If you’re like many advisors, maybe you’ve avoided talking with your clients about estate planning since it’s a matter best handled by attorneys. But the truth of the matter is that while licensed attorneys are necessary to create legal documents, they often let tax avoidance drive the estate plan and don’t follow up to see that the plan is properly funded. What happens to your clients then?
As it turns out, the advisor’s role in estate planning is particularly important: to help ensure that your clients’ estate plans succeed. Key to this success is moving beyond the tax implications to understanding your clients’ goals.
Moving Beyond Taxes
Like investment planning, estate planning should start with identifying and prioritizing your client’s goals. For many attorneys, reducing taxes takes precedence over any other objective, but your job is to not let tax considerations run the estate planning show. After all, your clients have plenty of other reasons to address estate planning, including:
- Challenges related to children who are financially immature, face exposure to creditors, or are involved in bad marriages
- The need to provide for a disabled family member
- Unique circumstances, such as bequests to longtime friends or partners
As prominent estate planning attorney Roy M. Adams wrote in the January 2011 issue of Trusts & Estates, nontax goals should drive what estate planners do: “This year, I will listen more and couple my advice with the profound respect I now have, understanding that my client knows about his family, his business, and everything else more deeply than I do.” For you, one way to uncover these nontax goals is by starting the estate planning conversation.
The Estate Planning Conversation
Many of your client meetings most likely start off with a question like, “What’s going on in your life?” And you probably spend a fair amount of time talking about your client’s dreams and how to achieve them. So, guiding the conversation to estate planning should be a natural transition.
Broach the subject. You might start by saying, “Based on your financial plan, it’s possible that you’ll leave substantial assets when you pass away. What would you like to see happen with this money? Do you have any concerns?” Remember, people love to talk about their families. As you discuss each family member, ask your client who may need financial help.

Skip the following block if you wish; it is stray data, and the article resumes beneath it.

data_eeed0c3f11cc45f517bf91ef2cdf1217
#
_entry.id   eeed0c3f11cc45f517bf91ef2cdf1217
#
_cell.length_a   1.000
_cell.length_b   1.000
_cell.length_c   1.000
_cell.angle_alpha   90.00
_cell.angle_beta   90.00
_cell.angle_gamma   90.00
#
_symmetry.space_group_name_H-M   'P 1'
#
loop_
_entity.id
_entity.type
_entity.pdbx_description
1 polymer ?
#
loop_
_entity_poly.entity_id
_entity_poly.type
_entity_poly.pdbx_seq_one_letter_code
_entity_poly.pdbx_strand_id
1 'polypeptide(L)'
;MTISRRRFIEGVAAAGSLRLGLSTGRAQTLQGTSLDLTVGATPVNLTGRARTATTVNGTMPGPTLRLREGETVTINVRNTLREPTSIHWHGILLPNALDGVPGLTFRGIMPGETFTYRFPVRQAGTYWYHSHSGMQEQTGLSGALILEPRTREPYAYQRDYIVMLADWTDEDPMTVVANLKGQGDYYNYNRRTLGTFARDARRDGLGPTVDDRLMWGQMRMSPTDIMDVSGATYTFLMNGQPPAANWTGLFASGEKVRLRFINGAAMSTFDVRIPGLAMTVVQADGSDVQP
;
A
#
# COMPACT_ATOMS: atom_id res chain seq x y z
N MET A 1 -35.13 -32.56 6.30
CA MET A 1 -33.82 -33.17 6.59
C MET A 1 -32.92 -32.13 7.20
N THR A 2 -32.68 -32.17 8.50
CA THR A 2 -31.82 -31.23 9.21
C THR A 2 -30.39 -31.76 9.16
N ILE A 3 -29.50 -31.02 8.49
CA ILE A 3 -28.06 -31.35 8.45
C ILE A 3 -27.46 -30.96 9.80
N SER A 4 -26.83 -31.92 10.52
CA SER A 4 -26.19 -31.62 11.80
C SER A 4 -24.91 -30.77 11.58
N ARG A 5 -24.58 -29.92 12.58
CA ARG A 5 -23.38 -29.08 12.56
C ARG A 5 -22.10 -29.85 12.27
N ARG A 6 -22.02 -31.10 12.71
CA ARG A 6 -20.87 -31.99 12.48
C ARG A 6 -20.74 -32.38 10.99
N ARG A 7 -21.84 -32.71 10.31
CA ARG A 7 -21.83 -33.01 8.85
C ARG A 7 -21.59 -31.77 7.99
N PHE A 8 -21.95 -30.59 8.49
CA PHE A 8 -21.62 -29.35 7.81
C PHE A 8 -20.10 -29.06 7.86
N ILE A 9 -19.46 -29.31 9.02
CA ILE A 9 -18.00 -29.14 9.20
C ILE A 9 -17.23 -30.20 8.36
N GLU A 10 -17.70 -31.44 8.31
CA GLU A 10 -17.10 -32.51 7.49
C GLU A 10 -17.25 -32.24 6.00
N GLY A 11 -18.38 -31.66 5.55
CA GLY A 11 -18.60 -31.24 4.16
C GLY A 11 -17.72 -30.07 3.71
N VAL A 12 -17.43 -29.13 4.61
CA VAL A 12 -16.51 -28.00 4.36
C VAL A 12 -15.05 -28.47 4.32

Focus on the living. Because many clients associate estate planning with dying, an effective tactic is to focus on the living aspects of an estate plan. You might ask, “Are you currently making gifts to family members?” If the answer is no, find out why. Showing the impact of gifts on his or her financial plan may make the client feel more comfortable about transferring wealth during his or her lifetime.
Refocus. From there, you can delve deeper, asking questions such as, “Have you thought about the legacy you will leave your children, grandchildren, or community? What values and beliefs have you developed during your life that you’d like your family to embrace when you’re gone?” Keep in mind that this could be the first time the client has approached estate planning as something other than the tax-efficient transfer of money and property. He or she may appreciate your effort to refocus the conversation on guiding and inspiring the next generation to use their inherited wealth wisely.
You Don’t Have to Be an Expert